Jack Neuenburg watched as gasoline splashed across the windshield.
The fuel tanker and his four-door Toyota RAV4 were melting next to each other after colliding just after 4 p.m. Nov. 13 on westbound Interstate 80 in Sparks. The 20-year-old was trapped in his car, wedged between the burning tanker and the guardrail.
Neuenburg’s car filled with black smoke from the flames just outside his window. He got the passenger-side window down less than halfway before the car’s electrical system went out.
“Help,” Neuenburg screamed as it got harder to see. His glasses were somewhere, broken. They’d be found later in the front seat, melted from the heat of the fire.
He climbed to the back seat as everything became hot to touch and metal burned his arms and fingers.
“It felt like my body was pressed up against a stove,” he said.
Using a glass smasher he keeps attached to a small pocketknife, Neuenburg used all his body weight to slam up against the back window. It didn’t budge.
“After the glass breaker fails, my brain just kind of checked out,” Neuenburg said. “That’s it. I’ve done everything I can.”
A stranger comes to save the man trapped inside
A hundred yards away, across Victorian Square in Sparks, an electrician working on the outdoor concert venue at the Nugget Casino Resort watched.
When the RAV4’s gas tank exploded, it seemed certain whoever was in there was dead.
But Neuenburg screamed for help one more time.
The electrician heard him. He grabbed a fire extinguisher from the job site and ran across Victorian Square, up a dirt hill to the freeway and through a break in a metal fence.
When he got to the car, he couldn’t see Neuenburg, but he stuck the fire extinguisher hose in the half-open window and started spraying.
Neuenburg, desperate for air, stuck his head out the window as he was being sprayed with the fire retardant.
“Dude, you’re halfway out. Let’s go, go, go,” the electrician told him.
Somehow Neuenburg shimmied out.
A humble hero and a miracle
It took a day for Neuenburg’s mother, Adryenn Ashley, to figure out what happened as she frantically booked a flight from her home in Florida to get to her son in the hospital.
The story was all over the news after the collision closed I-80 for five hours. Fire crews had worked to avoid a massive explosion. Strangers posted videos from the accident, and Ashley started piecing together how her son escaped.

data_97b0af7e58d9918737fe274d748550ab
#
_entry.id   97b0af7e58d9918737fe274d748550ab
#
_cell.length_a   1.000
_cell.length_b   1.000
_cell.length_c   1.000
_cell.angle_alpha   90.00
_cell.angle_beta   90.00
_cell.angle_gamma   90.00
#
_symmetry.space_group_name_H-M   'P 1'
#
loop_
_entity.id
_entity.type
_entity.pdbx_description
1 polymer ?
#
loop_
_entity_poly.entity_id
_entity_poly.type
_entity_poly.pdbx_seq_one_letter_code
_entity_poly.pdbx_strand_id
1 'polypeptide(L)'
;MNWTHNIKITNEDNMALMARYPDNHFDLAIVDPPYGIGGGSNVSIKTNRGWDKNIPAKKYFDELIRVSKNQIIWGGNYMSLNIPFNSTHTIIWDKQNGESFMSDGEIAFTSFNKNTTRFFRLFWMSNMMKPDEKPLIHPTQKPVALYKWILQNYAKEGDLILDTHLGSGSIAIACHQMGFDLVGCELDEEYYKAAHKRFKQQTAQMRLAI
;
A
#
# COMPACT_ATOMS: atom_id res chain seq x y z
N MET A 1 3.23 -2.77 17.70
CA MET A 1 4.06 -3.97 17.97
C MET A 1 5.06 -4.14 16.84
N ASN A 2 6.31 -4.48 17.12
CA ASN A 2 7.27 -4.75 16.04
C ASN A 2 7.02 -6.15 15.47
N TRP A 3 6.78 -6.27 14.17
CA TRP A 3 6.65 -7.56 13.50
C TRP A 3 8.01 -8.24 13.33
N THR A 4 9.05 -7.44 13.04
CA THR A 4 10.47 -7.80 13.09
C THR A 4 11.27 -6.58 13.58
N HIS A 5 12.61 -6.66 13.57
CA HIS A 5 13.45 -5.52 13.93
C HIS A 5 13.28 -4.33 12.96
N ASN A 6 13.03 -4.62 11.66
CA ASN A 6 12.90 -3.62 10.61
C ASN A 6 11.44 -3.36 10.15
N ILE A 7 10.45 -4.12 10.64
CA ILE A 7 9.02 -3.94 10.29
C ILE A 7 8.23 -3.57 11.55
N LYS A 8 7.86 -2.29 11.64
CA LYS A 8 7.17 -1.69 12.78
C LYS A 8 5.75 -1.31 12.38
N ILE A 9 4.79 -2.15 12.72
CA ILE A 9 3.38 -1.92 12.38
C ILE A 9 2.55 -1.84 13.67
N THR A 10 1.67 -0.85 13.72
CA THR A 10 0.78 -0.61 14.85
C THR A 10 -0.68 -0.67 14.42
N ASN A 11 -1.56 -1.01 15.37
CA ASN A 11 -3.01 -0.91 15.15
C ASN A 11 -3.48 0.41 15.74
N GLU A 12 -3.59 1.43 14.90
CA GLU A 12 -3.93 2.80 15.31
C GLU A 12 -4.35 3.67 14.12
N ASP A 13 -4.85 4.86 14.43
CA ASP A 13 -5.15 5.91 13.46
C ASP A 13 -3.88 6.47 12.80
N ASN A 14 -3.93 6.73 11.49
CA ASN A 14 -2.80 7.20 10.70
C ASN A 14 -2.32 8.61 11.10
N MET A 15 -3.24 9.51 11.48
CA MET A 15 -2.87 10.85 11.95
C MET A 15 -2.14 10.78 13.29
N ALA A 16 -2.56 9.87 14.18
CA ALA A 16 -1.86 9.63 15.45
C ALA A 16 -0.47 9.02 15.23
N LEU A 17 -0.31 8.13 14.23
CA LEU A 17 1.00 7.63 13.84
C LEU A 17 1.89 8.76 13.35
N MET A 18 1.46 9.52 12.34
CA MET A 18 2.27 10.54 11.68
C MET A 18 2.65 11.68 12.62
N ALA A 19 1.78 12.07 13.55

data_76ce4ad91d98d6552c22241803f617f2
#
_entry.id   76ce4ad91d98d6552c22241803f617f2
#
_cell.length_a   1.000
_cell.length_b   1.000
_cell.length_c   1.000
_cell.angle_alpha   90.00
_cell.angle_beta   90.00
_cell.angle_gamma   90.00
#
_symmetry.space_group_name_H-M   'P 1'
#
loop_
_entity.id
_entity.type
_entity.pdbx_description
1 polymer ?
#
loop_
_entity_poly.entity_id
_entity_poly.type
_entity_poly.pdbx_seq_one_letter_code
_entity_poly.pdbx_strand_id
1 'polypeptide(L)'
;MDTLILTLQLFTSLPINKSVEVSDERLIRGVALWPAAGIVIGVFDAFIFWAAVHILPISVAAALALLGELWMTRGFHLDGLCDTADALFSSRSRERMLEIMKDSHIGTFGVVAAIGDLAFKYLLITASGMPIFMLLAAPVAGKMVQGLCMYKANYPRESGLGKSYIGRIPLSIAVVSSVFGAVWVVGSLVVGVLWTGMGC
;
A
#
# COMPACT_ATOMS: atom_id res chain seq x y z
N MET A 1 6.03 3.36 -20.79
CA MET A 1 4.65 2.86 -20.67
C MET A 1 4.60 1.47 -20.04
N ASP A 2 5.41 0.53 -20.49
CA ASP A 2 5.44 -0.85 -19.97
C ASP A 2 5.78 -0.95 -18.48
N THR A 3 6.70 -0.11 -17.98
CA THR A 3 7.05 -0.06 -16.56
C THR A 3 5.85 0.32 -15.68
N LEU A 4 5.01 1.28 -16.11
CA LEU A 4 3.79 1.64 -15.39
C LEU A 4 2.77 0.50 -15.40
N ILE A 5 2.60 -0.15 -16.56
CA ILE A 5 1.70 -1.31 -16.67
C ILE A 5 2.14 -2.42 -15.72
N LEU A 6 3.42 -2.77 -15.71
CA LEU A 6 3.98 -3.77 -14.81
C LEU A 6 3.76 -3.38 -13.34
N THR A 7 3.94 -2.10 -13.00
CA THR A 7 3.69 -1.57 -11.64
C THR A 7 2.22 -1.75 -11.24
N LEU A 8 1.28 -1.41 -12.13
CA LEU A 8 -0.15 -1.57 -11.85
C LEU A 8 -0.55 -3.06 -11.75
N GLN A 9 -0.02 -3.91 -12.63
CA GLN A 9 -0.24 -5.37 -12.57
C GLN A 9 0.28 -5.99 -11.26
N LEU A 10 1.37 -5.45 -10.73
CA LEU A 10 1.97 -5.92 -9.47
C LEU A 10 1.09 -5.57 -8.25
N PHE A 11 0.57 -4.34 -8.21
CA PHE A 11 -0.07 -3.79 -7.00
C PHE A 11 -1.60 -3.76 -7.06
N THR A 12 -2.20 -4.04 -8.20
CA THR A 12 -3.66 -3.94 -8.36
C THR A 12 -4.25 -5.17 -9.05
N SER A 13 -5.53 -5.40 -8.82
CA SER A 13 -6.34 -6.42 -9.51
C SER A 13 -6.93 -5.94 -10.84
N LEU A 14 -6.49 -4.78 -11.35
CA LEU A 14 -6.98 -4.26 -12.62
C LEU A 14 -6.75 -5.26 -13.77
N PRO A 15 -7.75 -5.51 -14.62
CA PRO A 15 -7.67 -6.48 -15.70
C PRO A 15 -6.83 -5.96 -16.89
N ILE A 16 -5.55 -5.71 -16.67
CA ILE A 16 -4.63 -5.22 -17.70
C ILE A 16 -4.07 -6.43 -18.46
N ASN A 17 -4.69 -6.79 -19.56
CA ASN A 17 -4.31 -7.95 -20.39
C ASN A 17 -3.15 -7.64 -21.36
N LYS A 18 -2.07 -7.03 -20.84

When she heard about the stranger who ran to her son’s car, she used social media to find the man she nicknamed the humble hero.
Five days after the accident, after Neuenburg was released from the hospital, the two families met at a pizza shop in Sparks. From the window, the two families could see where the accident happened.
The stranger, father to a 1-year-old son, is a local electrician who was contracted to work at the Nugget’s new concert venue that day.
Over and over again, he insisted he wasn’t a hero, according to both mother and son.
“He didn’t want any credit. He does not want a reward,” Ashley said. “But I feel like I have to do something. Can I start a college fund for his son or help him get his dream job?”
But the humble hero didn’t waiver.
“It’s what anyone would do,” he told them.
But to Neuenburg and Ashley it was much more.
“There are too many statistical anomalies all in a row that led to my son not being burned alive,” Ashley said.
Now, nearly two months since the accident, Neuenburg’s burns have almost healed. He is still being treated for smoke damage to his lungs.
“It’s a miracle in every way,” Ashley said.
The Reno Gazette Journal reached out to the company where the electrician works. The owner confirmed the man wants to remain anonymous. He doesn’t want any credit or to be interviewed.
“What if that was my wife and kid in that car?” he told Neuenburg and Ashley that day at the pizza place. “I’d want someone to help.“